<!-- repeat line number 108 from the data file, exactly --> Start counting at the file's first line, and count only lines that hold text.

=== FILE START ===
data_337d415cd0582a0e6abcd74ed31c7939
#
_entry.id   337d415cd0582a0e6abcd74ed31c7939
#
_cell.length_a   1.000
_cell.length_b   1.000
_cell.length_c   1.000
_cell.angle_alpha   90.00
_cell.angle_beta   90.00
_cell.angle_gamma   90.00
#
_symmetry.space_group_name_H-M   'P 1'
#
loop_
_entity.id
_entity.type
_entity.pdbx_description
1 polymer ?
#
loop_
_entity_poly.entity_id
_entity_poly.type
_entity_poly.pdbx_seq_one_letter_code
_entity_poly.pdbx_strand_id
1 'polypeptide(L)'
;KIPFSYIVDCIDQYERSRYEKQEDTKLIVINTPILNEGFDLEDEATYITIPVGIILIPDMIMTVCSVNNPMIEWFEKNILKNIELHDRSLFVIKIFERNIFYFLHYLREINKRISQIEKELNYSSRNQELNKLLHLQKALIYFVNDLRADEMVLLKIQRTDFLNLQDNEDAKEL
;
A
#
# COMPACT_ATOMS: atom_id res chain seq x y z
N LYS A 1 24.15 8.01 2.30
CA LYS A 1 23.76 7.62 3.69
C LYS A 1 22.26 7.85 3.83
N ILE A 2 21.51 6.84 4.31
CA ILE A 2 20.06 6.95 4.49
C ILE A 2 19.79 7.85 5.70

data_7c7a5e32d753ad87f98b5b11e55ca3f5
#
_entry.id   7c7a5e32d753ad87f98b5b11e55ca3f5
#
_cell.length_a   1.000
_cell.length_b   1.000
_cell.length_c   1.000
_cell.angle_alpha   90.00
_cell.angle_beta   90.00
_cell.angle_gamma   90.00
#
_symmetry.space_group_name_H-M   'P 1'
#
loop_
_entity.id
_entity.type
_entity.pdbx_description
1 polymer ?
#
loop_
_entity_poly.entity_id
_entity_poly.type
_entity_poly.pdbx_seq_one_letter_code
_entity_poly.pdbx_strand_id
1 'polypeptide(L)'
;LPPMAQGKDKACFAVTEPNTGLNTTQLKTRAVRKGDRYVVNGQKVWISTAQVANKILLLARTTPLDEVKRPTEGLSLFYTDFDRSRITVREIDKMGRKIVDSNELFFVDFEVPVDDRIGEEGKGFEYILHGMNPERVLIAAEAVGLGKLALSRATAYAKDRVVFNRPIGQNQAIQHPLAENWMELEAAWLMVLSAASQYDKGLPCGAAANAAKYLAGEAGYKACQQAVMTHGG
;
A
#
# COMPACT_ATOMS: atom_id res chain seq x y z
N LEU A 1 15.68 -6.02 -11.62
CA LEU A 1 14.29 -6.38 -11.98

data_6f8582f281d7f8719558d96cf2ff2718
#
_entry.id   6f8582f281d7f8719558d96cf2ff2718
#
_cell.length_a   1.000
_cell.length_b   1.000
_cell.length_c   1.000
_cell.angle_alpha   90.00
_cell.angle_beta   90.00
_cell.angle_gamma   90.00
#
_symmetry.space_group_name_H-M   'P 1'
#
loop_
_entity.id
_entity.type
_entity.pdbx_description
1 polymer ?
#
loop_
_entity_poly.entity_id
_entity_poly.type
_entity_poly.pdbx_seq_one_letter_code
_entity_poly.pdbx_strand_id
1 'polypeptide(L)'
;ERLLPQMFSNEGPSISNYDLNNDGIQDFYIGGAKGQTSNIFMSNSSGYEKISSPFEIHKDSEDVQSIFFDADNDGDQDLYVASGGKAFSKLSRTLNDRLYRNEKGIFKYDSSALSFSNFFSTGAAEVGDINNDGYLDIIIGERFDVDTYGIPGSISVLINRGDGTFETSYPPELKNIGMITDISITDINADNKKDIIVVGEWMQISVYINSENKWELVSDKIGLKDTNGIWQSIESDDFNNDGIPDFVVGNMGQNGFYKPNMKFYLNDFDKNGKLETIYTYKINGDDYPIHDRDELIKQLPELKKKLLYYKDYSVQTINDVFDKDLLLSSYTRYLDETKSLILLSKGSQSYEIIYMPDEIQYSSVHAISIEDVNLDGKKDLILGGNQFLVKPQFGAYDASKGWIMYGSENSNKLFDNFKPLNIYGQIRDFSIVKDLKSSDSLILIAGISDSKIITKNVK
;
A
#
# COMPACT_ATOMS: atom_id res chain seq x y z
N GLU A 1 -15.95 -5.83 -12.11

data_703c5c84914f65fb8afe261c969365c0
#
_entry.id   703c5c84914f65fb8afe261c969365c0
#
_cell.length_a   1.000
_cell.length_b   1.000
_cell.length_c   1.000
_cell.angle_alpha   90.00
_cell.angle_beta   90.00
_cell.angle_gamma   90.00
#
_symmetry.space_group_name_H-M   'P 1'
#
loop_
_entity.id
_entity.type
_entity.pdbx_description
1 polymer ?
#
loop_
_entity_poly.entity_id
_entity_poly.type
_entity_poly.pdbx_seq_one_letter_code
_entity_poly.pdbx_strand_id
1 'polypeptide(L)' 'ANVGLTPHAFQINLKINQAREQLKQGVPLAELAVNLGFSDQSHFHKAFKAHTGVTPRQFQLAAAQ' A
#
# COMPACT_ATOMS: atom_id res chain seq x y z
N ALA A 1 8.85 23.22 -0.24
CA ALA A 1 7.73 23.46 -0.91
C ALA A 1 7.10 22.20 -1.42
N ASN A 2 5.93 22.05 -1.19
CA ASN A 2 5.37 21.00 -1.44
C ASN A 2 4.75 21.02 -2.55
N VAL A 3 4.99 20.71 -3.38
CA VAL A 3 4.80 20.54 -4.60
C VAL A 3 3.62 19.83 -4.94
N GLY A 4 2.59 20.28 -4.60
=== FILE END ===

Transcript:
_cell.angle_beta   90.00